The Major League Baseball Players Association continues to stand firm in their refusal to endure any further salary reductions, and in doing so seems to be calling the owners’ bluff.
A union conference call Thursday featuring the executive board and over 100 players concluded with a resolute statement.
“The overwhelming consensus of the board is that players are ready to report, ready to get back on the field, and they are willing to do so under unprecedented conditions that could affect the health and safety of not just themselves, but their families as well,” union executive director Tony Clark said. “The league’s demand for additional concessions was resoundingly rejected.”
This affirms the players’ position, having already agreed back in March to a pro-rated salary based on games played. Thursday’s rejection of additional concessions puts the onus back on the owners to respond.
Players proposed a 114-game schedule, plus expanded playoffs for both 2020 and 2021, and salary deferrals in the event of a postseason cancelation. The owners, rather than make a counter offer, rejected the players proposal, and threatened to impose an extremely short season, as few as 50 games, to try to keep costs down.
“In this time of unprecedented suffering at home and abroad, players want nothing more than to get back to work and provide baseball fans with the game we all love,” Clark wrote. “But we cannot do this alone.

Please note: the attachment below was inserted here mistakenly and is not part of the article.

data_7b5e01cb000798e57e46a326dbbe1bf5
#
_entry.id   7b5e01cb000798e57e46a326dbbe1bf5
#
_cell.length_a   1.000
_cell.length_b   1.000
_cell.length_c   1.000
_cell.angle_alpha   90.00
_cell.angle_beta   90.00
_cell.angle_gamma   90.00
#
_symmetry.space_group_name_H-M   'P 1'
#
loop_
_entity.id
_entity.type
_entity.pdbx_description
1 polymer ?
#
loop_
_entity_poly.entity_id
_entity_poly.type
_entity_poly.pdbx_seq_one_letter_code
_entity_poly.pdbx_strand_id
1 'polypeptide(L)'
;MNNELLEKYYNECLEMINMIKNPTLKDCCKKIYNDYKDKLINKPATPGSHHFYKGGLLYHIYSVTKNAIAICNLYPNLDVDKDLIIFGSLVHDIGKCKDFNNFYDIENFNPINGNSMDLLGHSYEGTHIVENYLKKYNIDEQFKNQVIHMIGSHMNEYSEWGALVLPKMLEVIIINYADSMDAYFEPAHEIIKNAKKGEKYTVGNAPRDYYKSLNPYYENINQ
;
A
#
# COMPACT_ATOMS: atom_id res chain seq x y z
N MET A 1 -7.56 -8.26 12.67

“Earlier this week, Major League Baseball communicated its intention to schedule a dramatically shortened 2020 season unless players negotiate salary concessions. The concessions being sought are in addition to billions in player salary reductions that have already been agreed upon.
“This threat came in response to an Association proposal aimed at charting a path forward. Among other things, Players proposed more games, two years of expanded playoffs, salary deferrals in the event of a 2020 playoff cancellation, and the exploration of additional jewel events and broadcast enhancements aimed at creatively bringing our players to the fans while simultaneously increasing the value of our product. Rather than engage, the league replied it will shorten the season unless players agree to further salary reductions.”
Both sides are stubbornly clinging to their positions, but at this point this was likely the players’ best option. If the owners unilaterally implement a shorter, 50-ish game schedule to save money, as they believe they can do per the late March agreement, then it will be their decision to do so. The players can rightfully say they wanted to play more baseball while the owners wanted to play less.
The obvious move is for both sides to meet somewhere in the middle, maybe something close to the original 82-game schedule proposed. But that would require movement in the negotiations, and an actual counter offer from the owners.
Maybe they can figure things out, but if not both sides can bide their time by watching NBA, NHL, or MLS games, since those leagues seem to have non-toxic labor relations and a working plan to get back on the field some time soon. What a novel concept.